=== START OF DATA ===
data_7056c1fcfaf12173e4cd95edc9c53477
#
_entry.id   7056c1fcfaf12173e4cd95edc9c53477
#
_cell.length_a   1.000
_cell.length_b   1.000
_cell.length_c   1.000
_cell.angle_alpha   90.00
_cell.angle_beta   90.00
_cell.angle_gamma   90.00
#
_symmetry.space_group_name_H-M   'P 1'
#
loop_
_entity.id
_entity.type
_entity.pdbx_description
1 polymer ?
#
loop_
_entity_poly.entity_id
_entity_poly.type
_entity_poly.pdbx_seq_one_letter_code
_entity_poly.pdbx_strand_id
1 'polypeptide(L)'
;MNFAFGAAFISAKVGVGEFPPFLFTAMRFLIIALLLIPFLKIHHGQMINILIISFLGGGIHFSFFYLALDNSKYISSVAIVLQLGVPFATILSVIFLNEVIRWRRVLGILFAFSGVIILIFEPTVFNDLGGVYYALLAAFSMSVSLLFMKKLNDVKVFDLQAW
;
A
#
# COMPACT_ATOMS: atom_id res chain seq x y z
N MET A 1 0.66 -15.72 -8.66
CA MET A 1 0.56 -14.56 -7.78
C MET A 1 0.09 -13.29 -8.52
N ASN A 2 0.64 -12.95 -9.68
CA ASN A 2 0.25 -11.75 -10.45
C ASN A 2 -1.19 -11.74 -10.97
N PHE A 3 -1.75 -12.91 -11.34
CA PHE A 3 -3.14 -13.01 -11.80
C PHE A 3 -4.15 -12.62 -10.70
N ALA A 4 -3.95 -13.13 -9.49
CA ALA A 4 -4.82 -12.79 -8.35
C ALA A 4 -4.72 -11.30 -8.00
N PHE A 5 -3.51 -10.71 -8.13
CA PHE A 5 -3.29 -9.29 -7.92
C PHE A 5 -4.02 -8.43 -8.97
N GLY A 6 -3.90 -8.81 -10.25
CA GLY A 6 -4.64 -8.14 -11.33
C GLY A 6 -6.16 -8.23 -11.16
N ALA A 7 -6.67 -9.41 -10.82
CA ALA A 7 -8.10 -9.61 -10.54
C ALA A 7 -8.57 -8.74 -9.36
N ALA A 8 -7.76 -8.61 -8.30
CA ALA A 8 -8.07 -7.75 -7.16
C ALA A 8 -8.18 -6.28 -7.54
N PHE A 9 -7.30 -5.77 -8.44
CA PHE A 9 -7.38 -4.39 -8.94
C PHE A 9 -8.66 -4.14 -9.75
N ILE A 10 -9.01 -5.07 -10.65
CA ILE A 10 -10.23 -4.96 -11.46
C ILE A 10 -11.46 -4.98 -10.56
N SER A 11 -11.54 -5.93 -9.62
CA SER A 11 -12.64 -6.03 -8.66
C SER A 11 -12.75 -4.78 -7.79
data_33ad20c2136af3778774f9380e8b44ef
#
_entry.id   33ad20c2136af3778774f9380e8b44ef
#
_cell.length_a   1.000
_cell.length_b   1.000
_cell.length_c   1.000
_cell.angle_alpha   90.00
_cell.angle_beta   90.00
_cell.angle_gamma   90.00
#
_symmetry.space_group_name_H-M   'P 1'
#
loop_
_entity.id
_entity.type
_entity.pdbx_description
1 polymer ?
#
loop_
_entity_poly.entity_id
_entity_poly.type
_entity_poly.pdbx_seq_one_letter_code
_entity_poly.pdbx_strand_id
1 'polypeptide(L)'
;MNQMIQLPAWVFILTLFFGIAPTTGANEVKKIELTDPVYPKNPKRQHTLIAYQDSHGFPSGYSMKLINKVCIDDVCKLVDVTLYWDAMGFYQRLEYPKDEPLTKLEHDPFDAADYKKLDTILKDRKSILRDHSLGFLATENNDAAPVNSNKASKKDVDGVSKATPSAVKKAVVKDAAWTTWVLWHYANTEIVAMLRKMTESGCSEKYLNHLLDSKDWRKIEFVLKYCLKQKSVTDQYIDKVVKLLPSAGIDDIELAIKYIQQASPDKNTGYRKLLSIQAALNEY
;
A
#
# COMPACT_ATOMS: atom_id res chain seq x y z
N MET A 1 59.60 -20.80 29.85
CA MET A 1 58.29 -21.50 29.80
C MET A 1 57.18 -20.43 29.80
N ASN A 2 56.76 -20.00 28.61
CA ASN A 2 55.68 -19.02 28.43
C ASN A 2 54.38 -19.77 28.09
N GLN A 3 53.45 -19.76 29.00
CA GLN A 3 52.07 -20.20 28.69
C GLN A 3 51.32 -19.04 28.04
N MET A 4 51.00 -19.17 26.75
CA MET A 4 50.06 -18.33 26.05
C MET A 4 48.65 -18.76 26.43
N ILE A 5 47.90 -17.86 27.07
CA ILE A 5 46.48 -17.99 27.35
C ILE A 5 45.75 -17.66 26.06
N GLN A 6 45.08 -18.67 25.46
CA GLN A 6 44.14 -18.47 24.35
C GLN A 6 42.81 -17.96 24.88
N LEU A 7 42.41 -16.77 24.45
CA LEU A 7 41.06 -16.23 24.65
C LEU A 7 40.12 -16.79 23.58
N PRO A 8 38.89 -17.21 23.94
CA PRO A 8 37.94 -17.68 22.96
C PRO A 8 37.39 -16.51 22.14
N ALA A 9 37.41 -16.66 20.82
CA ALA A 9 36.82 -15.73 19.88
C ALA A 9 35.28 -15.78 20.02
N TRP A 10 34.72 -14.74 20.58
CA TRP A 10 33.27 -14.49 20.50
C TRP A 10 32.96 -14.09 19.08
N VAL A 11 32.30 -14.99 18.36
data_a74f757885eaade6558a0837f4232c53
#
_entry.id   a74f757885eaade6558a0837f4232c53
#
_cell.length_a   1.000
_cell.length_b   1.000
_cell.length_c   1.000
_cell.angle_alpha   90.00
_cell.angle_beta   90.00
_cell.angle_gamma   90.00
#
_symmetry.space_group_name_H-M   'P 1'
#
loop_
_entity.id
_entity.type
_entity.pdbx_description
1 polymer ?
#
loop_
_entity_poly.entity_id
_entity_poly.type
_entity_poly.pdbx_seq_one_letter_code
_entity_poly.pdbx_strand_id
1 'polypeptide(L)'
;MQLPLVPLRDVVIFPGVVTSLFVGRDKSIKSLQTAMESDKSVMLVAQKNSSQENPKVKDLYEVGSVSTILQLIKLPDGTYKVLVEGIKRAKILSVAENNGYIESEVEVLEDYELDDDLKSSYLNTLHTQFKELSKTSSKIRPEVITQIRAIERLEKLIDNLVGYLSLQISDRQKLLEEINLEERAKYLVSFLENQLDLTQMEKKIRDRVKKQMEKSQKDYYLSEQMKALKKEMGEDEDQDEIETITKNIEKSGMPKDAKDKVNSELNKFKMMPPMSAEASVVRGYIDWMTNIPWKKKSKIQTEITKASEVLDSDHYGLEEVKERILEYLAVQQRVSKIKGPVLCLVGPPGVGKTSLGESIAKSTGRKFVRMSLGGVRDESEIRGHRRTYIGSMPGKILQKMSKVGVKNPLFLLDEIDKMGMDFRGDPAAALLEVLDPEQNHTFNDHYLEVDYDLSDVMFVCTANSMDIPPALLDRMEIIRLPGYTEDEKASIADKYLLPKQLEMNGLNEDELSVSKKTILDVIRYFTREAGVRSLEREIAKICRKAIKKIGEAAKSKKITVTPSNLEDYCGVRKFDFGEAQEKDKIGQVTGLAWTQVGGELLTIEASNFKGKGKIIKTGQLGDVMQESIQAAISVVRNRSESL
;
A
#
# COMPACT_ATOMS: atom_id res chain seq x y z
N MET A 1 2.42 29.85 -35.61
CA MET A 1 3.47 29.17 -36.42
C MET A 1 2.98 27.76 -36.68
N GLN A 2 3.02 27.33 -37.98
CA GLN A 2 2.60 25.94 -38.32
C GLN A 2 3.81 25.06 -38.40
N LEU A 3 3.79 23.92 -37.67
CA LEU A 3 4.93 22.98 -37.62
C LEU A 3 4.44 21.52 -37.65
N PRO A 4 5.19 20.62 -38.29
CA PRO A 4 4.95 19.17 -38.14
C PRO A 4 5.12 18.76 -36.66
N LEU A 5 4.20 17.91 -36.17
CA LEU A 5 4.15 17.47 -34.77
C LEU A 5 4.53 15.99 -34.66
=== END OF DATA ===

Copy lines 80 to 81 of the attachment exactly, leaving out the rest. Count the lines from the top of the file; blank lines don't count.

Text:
_entity.pdbx_description
1 polymer ?